Wednesday, February 13, 2008

To Eli on your third birthday

To Eli on your third birthday:

Really I know that I should write to you about who you are today. All the funny things you do like call me Dora and insist that I call you Diego. Or be the Gabriella to your Troy. Occasionally the Murray to your Jeff. How no matter how much cereal you have, you always ask for "five more." How you hold my face in your little hands and kiss my nose. How you say "My used to be mommy's baby, but now my mommy's big boy." How sometimes when I'm rocking you at night you ask me to sing the Cha Cha Slide instead of Rock-a-bye Baby.

But sorry, no. I'm going to tell you about the night you were born. A story that you no doubt don't want to hear. I'm not entirely sure I want to re-live it.

I actually went into labor with you on the 12th. You see, I was scheduled to be induced the following Monday. Normally I'd never consider such a thing, but I had a good reason for induction; we were scheduled to go on a Disney Cruise in May and you had to be 12 weeks old. (1) Monday was the last possible day to make that deadline.

The 12th was a Saturday and we had to go to your cousin's birthday party. But first we swung by Dr. Q's, the acupuncturist. I'm not protecting his identity, his name really was Dr. Q. He looked at my tongue and told me you were facing the wrong way. (2) He put needles in three appropriate points: one to bring on labor, one to turn you around and one to give me energy for labor.

Well it must have worked because I went into labor a few hours later. It was a miserable night, cold and sleeting, exactly like tonight actually. Daddy and I went to the hospital and they wanted to send me home but I wouldn't go because the roads were icy. We passed the time watching the Maryland-Duke game and arguing over your name. (3)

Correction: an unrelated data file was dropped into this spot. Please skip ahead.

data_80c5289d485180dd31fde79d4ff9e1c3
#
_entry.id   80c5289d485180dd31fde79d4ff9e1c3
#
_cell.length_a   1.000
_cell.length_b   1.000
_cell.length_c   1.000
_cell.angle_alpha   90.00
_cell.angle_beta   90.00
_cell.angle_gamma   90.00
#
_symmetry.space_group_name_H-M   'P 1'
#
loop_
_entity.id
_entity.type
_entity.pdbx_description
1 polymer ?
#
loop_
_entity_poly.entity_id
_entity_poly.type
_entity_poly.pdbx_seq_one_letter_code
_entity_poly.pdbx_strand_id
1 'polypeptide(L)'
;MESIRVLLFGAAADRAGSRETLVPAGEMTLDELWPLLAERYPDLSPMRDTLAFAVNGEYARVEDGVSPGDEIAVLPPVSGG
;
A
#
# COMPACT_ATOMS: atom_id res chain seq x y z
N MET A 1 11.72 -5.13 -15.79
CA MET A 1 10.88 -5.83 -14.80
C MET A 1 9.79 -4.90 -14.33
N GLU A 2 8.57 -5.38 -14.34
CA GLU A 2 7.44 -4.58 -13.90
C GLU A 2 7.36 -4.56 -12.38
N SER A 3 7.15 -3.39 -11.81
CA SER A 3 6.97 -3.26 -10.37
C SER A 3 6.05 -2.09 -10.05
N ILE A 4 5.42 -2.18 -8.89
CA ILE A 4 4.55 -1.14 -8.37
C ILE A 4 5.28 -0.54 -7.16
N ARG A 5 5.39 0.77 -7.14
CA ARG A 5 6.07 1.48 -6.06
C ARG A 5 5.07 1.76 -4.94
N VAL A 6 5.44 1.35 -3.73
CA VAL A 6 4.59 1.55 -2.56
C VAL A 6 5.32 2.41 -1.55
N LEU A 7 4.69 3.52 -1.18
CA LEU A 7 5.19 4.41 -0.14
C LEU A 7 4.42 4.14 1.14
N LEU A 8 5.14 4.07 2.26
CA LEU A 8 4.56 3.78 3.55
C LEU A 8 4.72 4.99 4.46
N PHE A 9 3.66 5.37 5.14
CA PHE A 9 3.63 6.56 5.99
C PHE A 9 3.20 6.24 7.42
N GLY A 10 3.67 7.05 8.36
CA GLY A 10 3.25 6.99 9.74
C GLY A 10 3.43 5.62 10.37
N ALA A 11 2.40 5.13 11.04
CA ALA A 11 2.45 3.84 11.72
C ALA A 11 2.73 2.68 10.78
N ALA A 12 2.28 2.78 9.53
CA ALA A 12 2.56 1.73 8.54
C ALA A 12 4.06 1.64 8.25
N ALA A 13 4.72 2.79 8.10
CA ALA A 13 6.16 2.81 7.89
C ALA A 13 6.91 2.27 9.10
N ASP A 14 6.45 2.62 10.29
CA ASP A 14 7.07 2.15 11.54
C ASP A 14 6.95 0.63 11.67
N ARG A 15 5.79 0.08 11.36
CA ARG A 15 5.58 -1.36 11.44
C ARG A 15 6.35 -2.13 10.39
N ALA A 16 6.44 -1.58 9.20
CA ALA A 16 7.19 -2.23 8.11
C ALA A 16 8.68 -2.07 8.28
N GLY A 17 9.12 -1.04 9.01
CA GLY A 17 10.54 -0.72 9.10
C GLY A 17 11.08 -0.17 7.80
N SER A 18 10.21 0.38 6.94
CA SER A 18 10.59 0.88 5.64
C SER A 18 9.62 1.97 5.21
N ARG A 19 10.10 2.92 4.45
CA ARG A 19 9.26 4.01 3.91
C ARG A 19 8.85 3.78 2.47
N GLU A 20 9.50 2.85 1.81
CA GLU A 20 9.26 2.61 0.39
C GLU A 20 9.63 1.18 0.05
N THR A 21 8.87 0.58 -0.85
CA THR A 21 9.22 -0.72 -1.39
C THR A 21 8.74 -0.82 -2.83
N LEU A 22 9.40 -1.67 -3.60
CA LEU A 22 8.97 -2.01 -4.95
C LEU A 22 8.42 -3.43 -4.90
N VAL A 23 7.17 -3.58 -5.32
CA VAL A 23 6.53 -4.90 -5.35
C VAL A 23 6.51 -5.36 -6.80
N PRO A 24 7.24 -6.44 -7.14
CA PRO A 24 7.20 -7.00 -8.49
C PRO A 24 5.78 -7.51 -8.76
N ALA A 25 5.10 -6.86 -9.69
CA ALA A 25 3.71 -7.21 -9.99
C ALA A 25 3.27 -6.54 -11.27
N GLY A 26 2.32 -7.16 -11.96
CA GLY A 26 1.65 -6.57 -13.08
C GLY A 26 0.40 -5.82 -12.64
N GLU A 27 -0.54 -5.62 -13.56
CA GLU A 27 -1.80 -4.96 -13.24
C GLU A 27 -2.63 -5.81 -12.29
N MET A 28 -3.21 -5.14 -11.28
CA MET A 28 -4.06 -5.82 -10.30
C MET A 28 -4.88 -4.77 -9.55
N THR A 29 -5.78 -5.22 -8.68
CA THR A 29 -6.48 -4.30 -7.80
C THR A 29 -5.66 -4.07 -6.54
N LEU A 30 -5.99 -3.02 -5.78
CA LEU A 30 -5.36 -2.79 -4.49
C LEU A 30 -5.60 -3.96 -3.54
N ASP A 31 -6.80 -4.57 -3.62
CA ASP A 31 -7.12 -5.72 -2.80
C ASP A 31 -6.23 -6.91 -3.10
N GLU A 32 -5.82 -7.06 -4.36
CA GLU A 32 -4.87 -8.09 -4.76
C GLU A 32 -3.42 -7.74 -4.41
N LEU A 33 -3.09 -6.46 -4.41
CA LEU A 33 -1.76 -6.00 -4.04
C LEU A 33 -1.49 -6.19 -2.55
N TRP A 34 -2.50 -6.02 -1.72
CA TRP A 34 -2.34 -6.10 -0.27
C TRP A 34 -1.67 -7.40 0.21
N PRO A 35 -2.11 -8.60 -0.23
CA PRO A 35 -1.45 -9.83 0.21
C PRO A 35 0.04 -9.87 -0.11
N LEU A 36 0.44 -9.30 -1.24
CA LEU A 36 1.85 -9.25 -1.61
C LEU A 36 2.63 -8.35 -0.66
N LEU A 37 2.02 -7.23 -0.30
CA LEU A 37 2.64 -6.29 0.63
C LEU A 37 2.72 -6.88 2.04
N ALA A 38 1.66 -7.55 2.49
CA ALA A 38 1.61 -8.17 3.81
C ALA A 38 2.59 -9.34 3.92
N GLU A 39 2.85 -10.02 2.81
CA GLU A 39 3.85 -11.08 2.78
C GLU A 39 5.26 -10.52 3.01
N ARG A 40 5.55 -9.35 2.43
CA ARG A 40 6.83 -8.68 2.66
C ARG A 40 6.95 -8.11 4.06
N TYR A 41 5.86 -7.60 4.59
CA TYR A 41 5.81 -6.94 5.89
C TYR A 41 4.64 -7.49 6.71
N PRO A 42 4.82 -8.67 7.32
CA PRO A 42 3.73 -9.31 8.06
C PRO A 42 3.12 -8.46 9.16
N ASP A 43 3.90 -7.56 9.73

Unfortunately, Dr. Q was correct. You were faced the wrong way. And you tried your hardest to turn around, trust me, I felt you trying. But that darn cord got in your way and ended up wrapped around your neck. Twice. Did I mention what mommy was using for the pain? Hypnosis. That's right. ShallowGal chose that exact moment to be all earthy.

I won't subject the nice people on the internet to any more details of the next hour. Suffice it to say when I remember Jake's birth, I recall the 27 hours of back labor. For Noa I remember a quick, quiet birth (4) You have the honor of being my scariest birth story.

At 12:15 am, you were finally born, all seven pounds and eleven ounces (5) of squirmy but very blue baby. In addition to the cord trauma, you had swallowed a lot of meconium and were having trouble breathing. They whisked you off to the NICU.

That night I made my first discovery about you. You were unbelievably hairy. Werewolf hairy. I'm not even sure this picture does it justice, but that strange shadow on your back? Hair. You even had hairy old man ears. That old wives tale about heartburn meaning the baby will have hair? You bet your extra-strength Zantac it's true.

Hey, don't yell at me, the NICU nurse put him on his tummy.

But also, you were a quick learner. The nurse was amazed how fast she was able to wean you off the oxygen. That's the trait we still see in you today, the skill that made you my earliest crawler, climber, talker and walker and most importantly, the only child of ShallowGal to be in underwear before the age of three. (6)

Despite all the drama, your NICU stay was short. Twelve hours later you were sprung and met the rest of the family. Sorry about that, but it really was unavoidable.

From the very beginning you worshiped your brother.

And at 12 weeks and 1 day, you took your first vacation.

Get used to it kid.

Happy birthday, Elijah Robert. Mommy loves you.

1) So sue me, you got to go on a cruise, right?
2) How can you say this isn't a real science with a trick like that?
3) Daddy wanted Reuben and I wanted Josiah Robert.
4) that belies everything she is now
5) Even though I gained forty pounds you were my smallest baby
6) Although quite honestly, your aim leaves something to be desired.

No comments: